Document Type


Publication Date

Fall 2017


The purpose of this study was to determine the learning styles of Doctor of Physical Therapy (DPT) students and associate degree Physical Therapist Assistant (PTA) students and identify any association between their learning styles and examine the association between gender and age by learning style. Participants included 337 DPT and PTA students attending CAPTE accredited institutions with doctoral DPT or associate PTA programs in Tennessee and southwest Virginia. The Felder (1996) and Soloman Index of Learning Styles (ILS) was used to determine learning style preferences within 4 learning style dimensions (active-reflective, sensing-intuitive, visual-verbal, and sequentialglobal). Demographics included program of study, gender, age, ethnicity, and highest level of education. Participants were 18-63 years (mean age 25.87, standard deviation 5.62, median age 24); 205 (60.8%) DPT students, 132 (39.2%) PTA students; 205 (60.8%) female, 132 (39.2%) male. Five research questions were evaluated using cross-tabulated tables with frequency counts, percentages, and chi square tests. Statistical significance was established using a .05 alpha. There was a significant difference in the active-reflective learning style among PTA students by age. However, there was no significant difference between the learning styles of DPT and PTA students. Participants were found to be balanced on the active-reflective dimension, sensing on the sensing-intuitive dimension, visual on the visual-verbal dimension, and balanced on the sequential-global dimension. All students displayed preferences were toward the active, sensing, visual, and sequential learning styles. This findings demonstrated that DPT and PTA students have a balanced learning style with a strong preference toward active, sensing, visual, and sequential. Therefore, teaching methods should provide an instructional environment that addresses these learning style preferences. The student’s awareness of his or her learning style will enable the learner to capitalize on strengths and develop areas of weakness. This ability to employ effective learning strategies will equip an individual for the challenges of his or her chosen profession and lifelong learning.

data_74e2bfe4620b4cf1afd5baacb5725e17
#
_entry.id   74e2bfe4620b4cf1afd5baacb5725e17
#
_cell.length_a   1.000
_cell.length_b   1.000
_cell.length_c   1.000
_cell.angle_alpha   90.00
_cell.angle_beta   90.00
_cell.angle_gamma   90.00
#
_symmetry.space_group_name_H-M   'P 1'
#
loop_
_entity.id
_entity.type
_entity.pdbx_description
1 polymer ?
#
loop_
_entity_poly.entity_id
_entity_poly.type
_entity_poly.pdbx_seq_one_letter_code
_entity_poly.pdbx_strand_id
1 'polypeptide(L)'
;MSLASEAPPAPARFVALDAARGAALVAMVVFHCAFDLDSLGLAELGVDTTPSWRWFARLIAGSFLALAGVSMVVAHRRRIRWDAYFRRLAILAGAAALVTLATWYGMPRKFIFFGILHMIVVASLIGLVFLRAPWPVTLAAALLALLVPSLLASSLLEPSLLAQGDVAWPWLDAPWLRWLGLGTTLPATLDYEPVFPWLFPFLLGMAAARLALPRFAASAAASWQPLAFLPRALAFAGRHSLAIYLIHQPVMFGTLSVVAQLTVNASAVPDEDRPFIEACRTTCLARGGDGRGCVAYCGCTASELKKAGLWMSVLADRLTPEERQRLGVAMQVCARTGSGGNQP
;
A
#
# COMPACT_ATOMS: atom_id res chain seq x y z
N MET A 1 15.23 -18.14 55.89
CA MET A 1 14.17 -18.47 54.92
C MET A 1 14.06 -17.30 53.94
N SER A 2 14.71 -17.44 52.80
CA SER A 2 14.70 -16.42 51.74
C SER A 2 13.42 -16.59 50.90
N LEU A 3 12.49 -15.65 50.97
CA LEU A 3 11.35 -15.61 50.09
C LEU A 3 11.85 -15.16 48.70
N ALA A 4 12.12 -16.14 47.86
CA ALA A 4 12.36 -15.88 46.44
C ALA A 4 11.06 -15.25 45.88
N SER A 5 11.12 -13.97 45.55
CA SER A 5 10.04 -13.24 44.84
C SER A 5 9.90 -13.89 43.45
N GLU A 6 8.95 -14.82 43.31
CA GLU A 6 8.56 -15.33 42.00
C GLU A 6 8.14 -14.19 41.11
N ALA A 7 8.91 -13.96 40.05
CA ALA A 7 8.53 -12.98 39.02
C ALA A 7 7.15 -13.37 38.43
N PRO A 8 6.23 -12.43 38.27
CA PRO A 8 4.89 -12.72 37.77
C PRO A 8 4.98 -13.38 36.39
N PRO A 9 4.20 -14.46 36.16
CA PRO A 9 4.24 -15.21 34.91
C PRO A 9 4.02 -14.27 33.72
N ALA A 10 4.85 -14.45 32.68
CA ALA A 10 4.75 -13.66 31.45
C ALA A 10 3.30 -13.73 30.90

Copyright Statement

© 2017 JW Press. This document was published with permission by the publisher. It was originally published in Journal of Learning in Higher Education.